EXPERIENCE in many countries around the world indicates that the construction environment within Malaysia is ideal for the increased use of concrete roads, experts say.
“India and China are currently involved in enormous road-building programmes, and concrete makes up a substantial proportion of their work.
“It is therefore difficult to see why the situation should be any different in Malaysia, especially given its good experience on the North-South Expressway and its surplus capacity in cement production,” an international consultant told StarBiz at the 10th International Symposium on Concrete Roads in Brussels, Belgium recently.
Nevertheless, the consultant admitted that the introduction of new technologies could be very difficult.
“Sometimes you just have to tackle the challenges in order to achieve the rewards. Belgium provides a perfect example of this,” he said.
In Belgium, about 40% of the motorways consist of concrete or composite pavements.
The country has the world's first continuously reinforced concrete pavement (CRCP) roundabout, which was built in 1995. Over 50 CRCP roundabouts have been built in Belgium to-date.
In the United States, 59% of its Interstate Highway System, totalling about 50,000 miles, is in concrete. On lower traffic volume roads about 20% or lower are concrete while for urban streets, the ratio is about 25% to 30%.
US-based Applied Research Associates Inc principal engineer Michael Darter said concrete highways in the US generally have service lives of 20 to 30 years.
“In terms of traffic loading they have carried about two or three times more than the estimated level of truck traffic. A lot of our airport pavements are also concrete. I would say our concrete roads have been very successful – there has been problems with durability, materials, construction and design errors but they are generally a smaller percentage,” he said.
In the concrete field, Australia is best known for the Sydney Opera House which was a collaboration between Danish architecture and Australian engineering. It also used a lot of concrete in pavements.
New South Wales (NSW) is the only state in Australia that regularly builds concrete roads as some of Australia’s most heavily trafficked roads lie along major routes within NSW.
Its first concrete road was built in Sydney in 1880. For the past 25 years, NSW averaged about 100 km of concrete roads (one lane wide) per annum.
Roads and Traffic Authority – NSW manager (rigid pavements) Geoff Ayton said: “In brief, since 1980, we have constructed about 2,700 km of concrete roads (one lane wide).”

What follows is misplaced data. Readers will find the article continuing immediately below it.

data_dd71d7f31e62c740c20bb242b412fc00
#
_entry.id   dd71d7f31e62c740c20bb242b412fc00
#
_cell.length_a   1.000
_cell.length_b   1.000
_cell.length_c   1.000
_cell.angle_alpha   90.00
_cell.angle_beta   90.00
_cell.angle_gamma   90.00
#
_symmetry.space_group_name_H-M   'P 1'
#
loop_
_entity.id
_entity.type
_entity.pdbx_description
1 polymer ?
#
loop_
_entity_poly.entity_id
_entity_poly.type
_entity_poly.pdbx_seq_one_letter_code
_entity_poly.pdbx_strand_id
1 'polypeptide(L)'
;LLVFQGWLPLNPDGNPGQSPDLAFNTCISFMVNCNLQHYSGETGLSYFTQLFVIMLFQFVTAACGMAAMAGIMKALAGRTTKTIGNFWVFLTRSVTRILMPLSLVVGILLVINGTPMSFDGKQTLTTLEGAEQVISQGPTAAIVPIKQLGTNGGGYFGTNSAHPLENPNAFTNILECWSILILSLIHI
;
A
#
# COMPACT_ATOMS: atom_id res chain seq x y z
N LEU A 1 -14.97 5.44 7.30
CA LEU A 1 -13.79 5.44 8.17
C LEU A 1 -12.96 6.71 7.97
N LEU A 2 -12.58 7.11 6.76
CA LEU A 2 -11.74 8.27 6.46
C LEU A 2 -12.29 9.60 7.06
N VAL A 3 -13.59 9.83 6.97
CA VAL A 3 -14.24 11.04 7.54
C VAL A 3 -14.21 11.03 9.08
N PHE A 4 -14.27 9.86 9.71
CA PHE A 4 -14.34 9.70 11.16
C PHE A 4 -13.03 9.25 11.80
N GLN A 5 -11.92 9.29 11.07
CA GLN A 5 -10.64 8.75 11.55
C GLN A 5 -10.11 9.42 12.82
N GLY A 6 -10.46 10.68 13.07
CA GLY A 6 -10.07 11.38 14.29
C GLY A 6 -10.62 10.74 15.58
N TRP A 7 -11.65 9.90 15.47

Ayton, in his keynote address at the symposium, highlighted the importance of building quality concrete pavements and the maintenance costs associated with good and bad projects.
An analysis was done on the maintenance records of a range of real pavements on a particular section of highway, and by extrapolation estimated their total maintenance cost over the first 20 years of life, based on the level of the Australian dollar in 2002.
Concrete pavements that were well constructed would typically incur maintenance costs of about A$3 per sq metre or less while poorer quality concrete pavements are heading towards A$30 per sq metre. The flexible pavements are typically heading towards A$55 per sq metre.
On how Malaysia should approach concrete roads construction, the consultant said: “If you analyse the most successful highway authorities around the world, their experience suggests that there are three key strategies involved.
“Firstly, they seem to keep themselves well informed of global best practices. Secondly, they maintain a core of local people who are able to assess and adapt those overseas practices to suit local conditions while the third strategy relates to staff training,” he said.
The consultant stressed that keeping up to date on the practices of the leading roads authorities in countries like Europe, North America and South Africa involved not only reading international literature but also attending the conferences.
“In general, the literature only reports the happy stories, but it can be just as valuable to learn about the failures, and the best time to hear about those is during coffee breaks,” he said. He added that it was unrealistic to expect every project to be perfect, but it would be important to have the technical capacity to be able to analyse both the successes and the failures, and to turn that experience into ongoing improvements.
This requires good co-operation and communication between all parties, and a strong focus on key aspects such as design and good construction practices.
“Malaysia has already started this long-term learning process through the efforts of the Cement & Concrete Association and the Government agencies in attending international conferences like this Belgian symposium and by their active promotion of industry training programmes,” the consultant said.
He stressed the importance for early projects to be successful.
“Otherwise there will be a reluctance to continue with concrete.
“These early projects will hopefully set the benchmark for ongoing high standards and will foster increased confidence that modern concrete roads can be smooth and quiet, while providing a long-term low maintenance asset, as evident in Belgium,” he said.
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